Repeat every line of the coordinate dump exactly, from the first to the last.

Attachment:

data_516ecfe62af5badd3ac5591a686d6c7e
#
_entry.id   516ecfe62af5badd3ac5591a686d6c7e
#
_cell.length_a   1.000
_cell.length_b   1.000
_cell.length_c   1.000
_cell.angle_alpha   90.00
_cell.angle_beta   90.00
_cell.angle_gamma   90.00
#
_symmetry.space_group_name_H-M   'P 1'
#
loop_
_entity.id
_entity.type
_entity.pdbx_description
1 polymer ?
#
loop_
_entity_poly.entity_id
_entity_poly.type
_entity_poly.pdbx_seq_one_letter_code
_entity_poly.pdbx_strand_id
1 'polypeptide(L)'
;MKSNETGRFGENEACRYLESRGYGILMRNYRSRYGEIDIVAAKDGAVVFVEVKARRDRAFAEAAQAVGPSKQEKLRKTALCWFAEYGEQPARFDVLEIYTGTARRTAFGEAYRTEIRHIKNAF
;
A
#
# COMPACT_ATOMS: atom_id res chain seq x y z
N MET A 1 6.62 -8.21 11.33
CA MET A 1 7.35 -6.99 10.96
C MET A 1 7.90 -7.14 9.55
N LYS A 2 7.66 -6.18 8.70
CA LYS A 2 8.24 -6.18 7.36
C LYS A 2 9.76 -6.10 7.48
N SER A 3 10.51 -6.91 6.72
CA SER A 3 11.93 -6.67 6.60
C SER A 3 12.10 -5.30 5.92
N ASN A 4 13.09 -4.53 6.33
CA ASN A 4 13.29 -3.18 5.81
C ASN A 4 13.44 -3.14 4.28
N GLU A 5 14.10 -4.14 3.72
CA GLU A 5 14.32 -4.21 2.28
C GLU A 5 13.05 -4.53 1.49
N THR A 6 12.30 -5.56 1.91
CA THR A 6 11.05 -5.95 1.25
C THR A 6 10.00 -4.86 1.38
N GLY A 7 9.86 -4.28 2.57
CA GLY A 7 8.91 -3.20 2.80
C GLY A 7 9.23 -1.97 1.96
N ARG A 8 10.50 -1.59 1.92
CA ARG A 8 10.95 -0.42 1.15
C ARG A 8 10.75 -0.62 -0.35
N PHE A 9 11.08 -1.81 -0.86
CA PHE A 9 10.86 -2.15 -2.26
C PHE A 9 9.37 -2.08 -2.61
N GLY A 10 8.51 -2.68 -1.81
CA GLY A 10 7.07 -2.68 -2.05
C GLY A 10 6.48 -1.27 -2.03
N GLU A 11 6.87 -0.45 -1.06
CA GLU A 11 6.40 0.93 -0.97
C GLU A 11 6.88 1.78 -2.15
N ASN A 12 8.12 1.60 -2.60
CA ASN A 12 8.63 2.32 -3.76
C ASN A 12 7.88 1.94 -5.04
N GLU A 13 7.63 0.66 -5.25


data_516ecfe62af5badd3ac5591a686d6c7e
#
_entry.id   516ecfe62af5badd3ac5591a686d6c7e
#
_cell.length_a   1.000
_cell.length_b   1.000
_cell.length_c   1.000
_cell.angle_alpha   90.00
_cell.angle_beta   90.00
_cell.angle_gamma   90.00
#
_symmetry.space_group_name_H-M   'P 1'
#
loop_
_entity.id
_entity.type
_entity.pdbx_description
1 polymer ?
#
loop_
_entity_poly.entity_id
_entity_poly.type
_entity_poly.pdbx_seq_one_letter_code
_entity_poly.pdbx_strand_id
1 'polypeptide(L)'
;MKSNETGRFGENEACRYLESRGYGILMRNYRSRYGEIDIVAAKDGAVVFVEVKARRDRAFAEAAQAVGPSKQEKLRKTALCWFAEYGEQPARFDVLEIYTGTARRTAFGEAYRTEIRHIKNAF
;
A
#
# COMPACT_ATOMS: atom_id res chain seq x y z
N MET A 1 6.62 -8.21 11.33
CA MET A 1 7.35 -6.99 10.96
C MET A 1 7.90 -7.14 9.55
N LYS A 2 7.66 -6.18 8.70
CA LYS A 2 8.24 -6.18 7.36
C LYS A 2 9.76 -6.10 7.48
N SER A 3 10.51 -6.91 6.72
CA SER A 3 11.93 -6.67 6.60
C SER A 3 12.10 -5.30 5.92
N ASN A 4 13.09 -4.53 6.33
CA ASN A 4 13.29 -3.18 5.81
C ASN A 4 13.44 -3.14 4.28
N GLU A 5 14.10 -4.14 3.72
CA GLU A 5 14.32 -4.21 2.28
C GLU A 5 13.05 -4.53 1.49
N THR A 6 12.30 -5.56 1.91
CA THR A 6 11.05 -5.95 1.25
C THR A 6 10.00 -4.86 1.38
N GLY A 7 9.86 -4.28 2.57
CA GLY A 7 8.91 -3.20 2.80
C GLY A 7 9.23 -1.97 1.96
N ARG A 8 10.50 -1.59 1.92
CA ARG A 8 10.95 -0.42 1.15
C ARG A 8 10.75 -0.62 -0.35
N PHE A 9 11.08 -1.81 -0.86
CA PHE A 9 10.86 -2.15 -2.26
C PHE A 9 9.37 -2.08 -2.61
N GLY A 10 8.51 -2.68 -1.81
CA GLY A 10 7.07 -2.68 -2.05
C GLY A 10 6.48 -1.27 -2.03
N GLU A 11 6.87 -0.45 -1.06
CA GLU A 11 6.40 0.93 -0.97
C GLU A 11 6.88 1.78 -2.15
N ASN A 12 8.12 1.60 -2.60
CA ASN A 12 8.63 2.32 -3.76
C ASN A 12 7.88 1.94 -5.04
N GLU A 13 7.63 0.66 -5.25